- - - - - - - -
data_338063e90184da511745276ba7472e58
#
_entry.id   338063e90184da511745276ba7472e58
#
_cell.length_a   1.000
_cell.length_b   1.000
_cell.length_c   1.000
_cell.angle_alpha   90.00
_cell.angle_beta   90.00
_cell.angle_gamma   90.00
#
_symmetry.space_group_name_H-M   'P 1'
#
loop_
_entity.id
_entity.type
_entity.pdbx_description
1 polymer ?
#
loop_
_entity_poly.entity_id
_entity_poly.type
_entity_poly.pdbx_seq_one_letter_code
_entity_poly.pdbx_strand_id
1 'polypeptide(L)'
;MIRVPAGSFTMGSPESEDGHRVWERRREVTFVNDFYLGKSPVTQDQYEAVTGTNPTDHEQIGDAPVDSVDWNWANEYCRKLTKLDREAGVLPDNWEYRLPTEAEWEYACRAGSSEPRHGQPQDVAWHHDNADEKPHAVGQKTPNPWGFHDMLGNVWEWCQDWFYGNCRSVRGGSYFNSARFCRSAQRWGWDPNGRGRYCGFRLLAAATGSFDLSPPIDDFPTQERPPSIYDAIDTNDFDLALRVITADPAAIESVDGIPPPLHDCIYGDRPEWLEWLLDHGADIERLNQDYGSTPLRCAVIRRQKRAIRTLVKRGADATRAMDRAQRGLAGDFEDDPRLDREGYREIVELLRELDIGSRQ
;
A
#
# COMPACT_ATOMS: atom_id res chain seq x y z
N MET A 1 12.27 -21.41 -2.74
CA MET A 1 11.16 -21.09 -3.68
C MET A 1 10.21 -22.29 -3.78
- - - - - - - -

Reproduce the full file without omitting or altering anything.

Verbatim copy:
data_338063e90184da511745276ba7472e58
#
_entry.id   338063e90184da511745276ba7472e58
#
_cell.length_a   1.000
_cell.length_b   1.000
_cell.length_c   1.000
_cell.angle_alpha   90.00
_cell.angle_beta   90.00
_cell.angle_gamma   90.00
#
_symmetry.space_group_name_H-M   'P 1'
#
loop_
_entity.id
_entity.type
_entity.pdbx_description
1 polymer ?
#
loop_
_entity_poly.entity_id
_entity_poly.type
_entity_poly.pdbx_seq_one_letter_code
_entity_poly.pdbx_strand_id
1 'polypeptide(L)'
;MIRVPAGSFTMGSPESEDGHRVWERRREVTFVNDFYLGKSPVTQDQYEAVTGTNPTDHEQIGDAPVDSVDWNWANEYCRKLTKLDREAGVLPDNWEYRLPTEAEWEYACRAGSSEPRHGQPQDVAWHHDNADEKPHAVGQKTPNPWGFHDMLGNVWEWCQDWFYGNCRSVRGGSYFNSARFCRSAQRWGWDPNGRGRYCGFRLLAAATGSFDLSPPIDDFPTQERPPSIYDAIDTNDFDLALRVITADPAAIESVDGIPPPLHDCIYGDRPEWLEWLLDHGADIERLNQDYGSTPLRCAVIRRQKRAIRTLVKRGADATRAMDRAQRGLAGDFEDDPRLDREGYREIVELLRELDIGSRQ
;
A
#
# COMPACT_ATOMS: atom_id res chain seq x y z
N MET A 1 12.27 -21.41 -2.74
CA MET A 1 11.16 -21.09 -3.68
C MET A 1 10.21 -22.29 -3.78